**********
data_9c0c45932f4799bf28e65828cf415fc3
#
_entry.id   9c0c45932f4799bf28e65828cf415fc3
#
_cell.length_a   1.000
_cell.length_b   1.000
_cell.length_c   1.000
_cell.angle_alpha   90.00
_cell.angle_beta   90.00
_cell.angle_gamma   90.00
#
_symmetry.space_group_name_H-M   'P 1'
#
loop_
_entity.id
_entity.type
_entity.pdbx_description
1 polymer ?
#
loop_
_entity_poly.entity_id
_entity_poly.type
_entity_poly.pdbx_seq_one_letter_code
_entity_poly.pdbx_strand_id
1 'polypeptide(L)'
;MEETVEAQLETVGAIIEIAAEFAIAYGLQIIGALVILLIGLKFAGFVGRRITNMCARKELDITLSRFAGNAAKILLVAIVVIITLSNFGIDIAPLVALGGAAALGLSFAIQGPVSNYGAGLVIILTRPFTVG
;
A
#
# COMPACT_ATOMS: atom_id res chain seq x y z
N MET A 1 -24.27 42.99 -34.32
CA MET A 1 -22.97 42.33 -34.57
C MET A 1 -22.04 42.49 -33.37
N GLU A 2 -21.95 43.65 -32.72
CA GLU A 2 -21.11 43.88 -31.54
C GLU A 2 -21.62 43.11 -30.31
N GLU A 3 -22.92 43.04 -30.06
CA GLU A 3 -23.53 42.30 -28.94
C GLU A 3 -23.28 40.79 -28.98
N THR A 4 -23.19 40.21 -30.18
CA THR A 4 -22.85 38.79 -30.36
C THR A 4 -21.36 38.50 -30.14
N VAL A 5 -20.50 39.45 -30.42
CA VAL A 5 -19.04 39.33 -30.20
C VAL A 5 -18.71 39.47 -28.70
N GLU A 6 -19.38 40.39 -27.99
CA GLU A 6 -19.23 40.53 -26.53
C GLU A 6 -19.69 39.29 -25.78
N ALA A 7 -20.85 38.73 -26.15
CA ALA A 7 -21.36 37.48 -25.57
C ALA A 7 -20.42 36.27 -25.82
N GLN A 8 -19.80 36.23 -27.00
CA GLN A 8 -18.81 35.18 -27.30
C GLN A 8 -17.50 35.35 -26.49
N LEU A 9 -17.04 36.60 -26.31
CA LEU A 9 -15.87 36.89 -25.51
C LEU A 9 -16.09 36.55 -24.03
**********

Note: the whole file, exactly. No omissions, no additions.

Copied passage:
data_9c0c45932f4799bf28e65828cf415fc3
#
_entry.id   9c0c45932f4799bf28e65828cf415fc3
#
_cell.length_a   1.000
_cell.length_b   1.000
_cell.length_c   1.000
_cell.angle_alpha   90.00
_cell.angle_beta   90.00
_cell.angle_gamma   90.00
#
_symmetry.space_group_name_H-M   'P 1'
#
loop_
_entity.id
_entity.type
_entity.pdbx_description
1 polymer ?
#
loop_
_entity_poly.entity_id
_entity_poly.type
_entity_poly.pdbx_seq_one_letter_code
_entity_poly.pdbx_strand_id
1 'polypeptide(L)'
;MEETVEAQLETVGAIIEIAAEFAIAYGLQIIGALVILLIGLKFAGFVGRRITNMCARKELDITLSRFAGNAAKILLVAIVVIITLSNFGIDIAPLVALGGAAALGLSFAIQGPVSNYGAGLVIILTRPFTVG
;
A
#
# COMPACT_ATOMS: atom_id res chain seq x y z
N MET A 1 -24.27 42.99 -34.32
CA MET A 1 -22.97 42.33 -34.57
C MET A 1 -22.04 42.49 -33.37
N GLU A 2 -21.95 43.65 -32.72
CA GLU A 2 -21.11 43.88 -31.54
C GLU A 2 -21.62 43.11 -30.31
N GLU A 3 -22.92 43.04 -30.06
CA GLU A 3 -23.53 42.30 -28.94
C GLU A 3 -23.28 40.79 -28.98
N THR A 4 -23.19 40.21 -30.18
CA THR A 4 -22.85 38.79 -30.36
C THR A 4 -21.36 38.50 -30.14
N VAL A 5 -20.50 39.45 -30.42
CA VAL A 5 -19.04 39.33 -30.20
C VAL A 5 -18.71 39.47 -28.70
N GLU A 6 -19.38 40.39 -27.99
CA GLU A 6 -19.23 40.53 -26.53
C GLU A 6 -19.69 39.29 -25.78
N ALA A 7 -20.85 38.73 -26.15
CA ALA A 7 -21.36 37.48 -25.57
C ALA A 7 -20.42 36.27 -25.82
N GLN A 8 -19.80 36.23 -27.00
CA GLN A 8 -18.81 35.18 -27.30
C GLN A 8 -17.50 35.35 -26.49
N LEU A 9 -17.04 36.60 -26.31
CA LEU A 9 -15.87 36.89 -25.51
C LEU A 9 -16.09 36.55 -24.03